Proof is in the security breaches

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How well are global organisations protecting themselves?

Measuring the effectiveness of and justifying the investment in security controls has become a key performance metric for enterprises because boards of directors and CEOs are expected to provide verifiable proof that business assets are protected from the fallout of a potential breach.

Security vendor FireEye, has released the Mandiant Security Effectiveness Report 2020 which shows  how well organisations are protecting themselves against cyber threats and the overall effectiveness of their security infrastructure.

The report also reveals the results of tests performed by experts from the Mandiant Security Validation (previously known as Verodin) team.

The tests consisted of real attacks, specific malicious behaviours, and actor-attributed techniques and tactics run in enterprise-level production environments representing 11 industries against 123 market-leading security technologies — including network, email, endpoint, and cloud solutions.

Snapshot of Security Effectiveness Challenges:

  • 53 per cent of attacks successfully infiltrated environments without detection
  • 26 per cent of attacks successfully infiltrated environments but were detected
  • 33 per cent of attacks were prevented by security tools
  • 9 per cent of attacks were generated, demonstrating that most organisations and their security teams do not have the visibility they need into serious threats, even when they use central SIEM, SOAR and analysis platforms.
  • Reconnaissance: In testing network traffic, organisations reported only 4 per cent of reconnaissance activity generated an alert
  • Infiltrations & Ransomware: 68 per cent of the time, organisations reported their controls did not prevent or detect the detonation within their environment
  • Policy Evasion: 65 per cent of the time, security environments were not able to prevent or detect the approaches being tested
  • Malicious File Transfer: 48 per cent of the time, controls in place were not able to prevent or detect the delivery and movement of malicious files
  • Command & Control: 97 per cent of the behaviors executed did not have a corresponding alert generated in the SIEM
  • Data Exfiltration: Exfiltration techniques and tactics were successful 67 per cent of the time during initial testing
  • Lateral Movement: 54 per cent of the techniques and tactics used to execute testing of lateral movement were missed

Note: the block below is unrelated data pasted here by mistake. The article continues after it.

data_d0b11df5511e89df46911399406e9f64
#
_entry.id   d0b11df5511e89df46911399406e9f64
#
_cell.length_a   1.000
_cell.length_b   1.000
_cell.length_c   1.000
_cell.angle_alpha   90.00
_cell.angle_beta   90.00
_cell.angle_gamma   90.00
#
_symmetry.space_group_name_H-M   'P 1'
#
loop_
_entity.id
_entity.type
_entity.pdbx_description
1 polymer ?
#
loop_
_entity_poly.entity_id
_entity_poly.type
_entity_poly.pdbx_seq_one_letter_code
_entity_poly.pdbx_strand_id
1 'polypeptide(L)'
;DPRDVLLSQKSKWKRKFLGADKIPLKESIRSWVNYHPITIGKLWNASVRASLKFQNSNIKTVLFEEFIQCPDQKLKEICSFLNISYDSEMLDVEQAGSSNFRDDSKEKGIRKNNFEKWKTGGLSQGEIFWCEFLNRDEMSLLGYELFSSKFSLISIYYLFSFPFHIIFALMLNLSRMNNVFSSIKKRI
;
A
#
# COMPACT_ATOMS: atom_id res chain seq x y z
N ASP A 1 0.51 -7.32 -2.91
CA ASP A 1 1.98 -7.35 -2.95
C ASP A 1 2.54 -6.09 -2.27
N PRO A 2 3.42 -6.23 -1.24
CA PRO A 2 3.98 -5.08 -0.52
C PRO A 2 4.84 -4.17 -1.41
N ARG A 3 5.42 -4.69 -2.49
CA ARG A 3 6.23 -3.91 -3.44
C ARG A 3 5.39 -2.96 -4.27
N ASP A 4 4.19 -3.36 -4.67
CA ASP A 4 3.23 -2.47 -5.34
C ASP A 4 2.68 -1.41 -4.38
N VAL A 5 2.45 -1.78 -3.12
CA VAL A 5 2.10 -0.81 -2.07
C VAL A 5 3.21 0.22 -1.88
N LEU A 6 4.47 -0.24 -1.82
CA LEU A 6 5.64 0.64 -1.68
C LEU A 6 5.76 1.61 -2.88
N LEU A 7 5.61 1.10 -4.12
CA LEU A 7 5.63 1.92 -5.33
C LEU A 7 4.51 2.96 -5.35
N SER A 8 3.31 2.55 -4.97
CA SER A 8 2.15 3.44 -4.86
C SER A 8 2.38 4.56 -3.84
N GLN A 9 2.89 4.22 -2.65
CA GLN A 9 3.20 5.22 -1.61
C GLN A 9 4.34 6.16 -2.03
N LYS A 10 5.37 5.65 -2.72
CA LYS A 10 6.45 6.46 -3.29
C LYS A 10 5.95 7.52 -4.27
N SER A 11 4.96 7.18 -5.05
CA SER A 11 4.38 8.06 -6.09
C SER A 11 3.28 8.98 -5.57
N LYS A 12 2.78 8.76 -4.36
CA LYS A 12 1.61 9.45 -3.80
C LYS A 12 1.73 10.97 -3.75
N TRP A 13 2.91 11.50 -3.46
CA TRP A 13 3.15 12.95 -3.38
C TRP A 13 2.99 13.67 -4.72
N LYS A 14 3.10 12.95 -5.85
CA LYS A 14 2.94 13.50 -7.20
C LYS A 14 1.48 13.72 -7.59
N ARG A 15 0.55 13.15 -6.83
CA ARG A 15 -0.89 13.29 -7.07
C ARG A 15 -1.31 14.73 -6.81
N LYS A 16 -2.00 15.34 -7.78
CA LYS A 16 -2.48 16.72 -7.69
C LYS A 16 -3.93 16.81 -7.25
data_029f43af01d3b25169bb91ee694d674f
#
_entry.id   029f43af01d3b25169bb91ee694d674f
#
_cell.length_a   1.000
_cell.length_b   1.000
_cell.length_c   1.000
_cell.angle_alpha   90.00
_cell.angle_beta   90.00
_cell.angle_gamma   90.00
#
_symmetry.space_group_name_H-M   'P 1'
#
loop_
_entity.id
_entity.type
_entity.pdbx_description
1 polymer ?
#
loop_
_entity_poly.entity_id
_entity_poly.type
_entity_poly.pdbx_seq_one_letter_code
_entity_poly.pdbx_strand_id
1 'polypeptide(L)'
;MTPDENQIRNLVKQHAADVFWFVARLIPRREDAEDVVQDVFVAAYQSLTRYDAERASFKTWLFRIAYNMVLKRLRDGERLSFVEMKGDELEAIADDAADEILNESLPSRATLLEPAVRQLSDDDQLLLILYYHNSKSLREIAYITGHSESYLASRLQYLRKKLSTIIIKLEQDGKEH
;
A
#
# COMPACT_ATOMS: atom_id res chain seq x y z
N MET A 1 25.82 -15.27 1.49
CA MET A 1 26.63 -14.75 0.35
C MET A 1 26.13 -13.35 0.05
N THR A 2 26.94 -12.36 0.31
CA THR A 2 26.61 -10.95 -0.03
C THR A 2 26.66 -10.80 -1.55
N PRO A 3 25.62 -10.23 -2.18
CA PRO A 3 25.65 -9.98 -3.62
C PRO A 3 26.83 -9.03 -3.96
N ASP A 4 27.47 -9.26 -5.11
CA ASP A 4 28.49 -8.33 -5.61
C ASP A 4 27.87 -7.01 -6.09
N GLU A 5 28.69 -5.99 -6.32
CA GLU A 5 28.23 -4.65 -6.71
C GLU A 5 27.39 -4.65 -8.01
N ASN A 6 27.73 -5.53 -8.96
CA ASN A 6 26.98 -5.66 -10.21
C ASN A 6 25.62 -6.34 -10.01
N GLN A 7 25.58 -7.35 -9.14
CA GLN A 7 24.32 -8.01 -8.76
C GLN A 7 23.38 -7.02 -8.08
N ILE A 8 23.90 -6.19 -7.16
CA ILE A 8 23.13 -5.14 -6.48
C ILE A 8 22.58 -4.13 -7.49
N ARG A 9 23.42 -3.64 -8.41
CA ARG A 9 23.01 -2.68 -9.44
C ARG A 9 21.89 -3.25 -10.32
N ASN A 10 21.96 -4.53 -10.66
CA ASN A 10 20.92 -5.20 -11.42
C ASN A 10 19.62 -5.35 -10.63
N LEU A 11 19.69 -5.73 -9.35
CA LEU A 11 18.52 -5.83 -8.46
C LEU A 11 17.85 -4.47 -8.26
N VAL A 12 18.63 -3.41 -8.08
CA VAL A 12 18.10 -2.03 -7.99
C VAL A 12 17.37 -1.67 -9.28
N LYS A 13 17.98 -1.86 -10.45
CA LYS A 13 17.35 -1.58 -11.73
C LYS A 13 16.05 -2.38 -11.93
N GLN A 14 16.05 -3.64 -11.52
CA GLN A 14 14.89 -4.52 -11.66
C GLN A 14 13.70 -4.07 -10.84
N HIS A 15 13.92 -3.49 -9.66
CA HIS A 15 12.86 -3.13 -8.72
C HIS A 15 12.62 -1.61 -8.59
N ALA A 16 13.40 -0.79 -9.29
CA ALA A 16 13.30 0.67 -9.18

Tim Wellsmore, director of government security programs at FireEye Mandiant Asia Pacific told CIO Tech Asia, CIOs and CISOs are continuing to report the importance of being vigilant as they validate and test security architectures.

Due to the COVID-19 pandemic many governments across the APAC region where encouraging or mandating citizens download a virus tracking app.

Wellsmore said another app will have little impact on their approach to business security, as long as the app is not trying to extract and remotely communicate sensitive data.

The concern around these apps does not justify the actual risk,” he said. “However, the design of the app must be understood before a real risk assessment can be made. There is always a healthy debate between government access and privacy, and the Covid-apps generate the same discussions.”

According to Wellsmore introducing government policy to make the apps compulsory increases the concern of over-reaching governments.

“As long as the app design and protocols are public and the app system access is clearly articulated to the users, and any data provided to governments is well secured, the risks are mitigated and the justification for national health outcomes is obvious.”

Wellsmore believes understanding how the government has secured this specific data store would be critical to better assess the risks.

“Considering the significant push to the cloud for many other government services, utilising of the cloud for Covid-safe apps makes sense and is in line with government practices,” he said.

“However, maintaining security on government and sensitive citizens data (in the cloud or not) will continue to be an ongoing challenge in the modern cyber threat environment.”

According to FireEye, the main issues stemming from organisations having an effective cyber defence without evidence of security performance, those organisations are operating on assumptions that don’t match reality and leave them with significant risk.

Many organisations are performing below their predicted levels of effectiveness. The data shows that many companies find a discrepancy between their expected capabilities and the measured results.

“The best way for your organisation to combat this disconnect is to validate the effectiveness of your security program through ongoing, automated assessment, optimisation and rationalisation,” states the report.

This will enable you to minimize cyber risk across your entire organisation by protecting not only critical assets but also brand reputation and economic value.”


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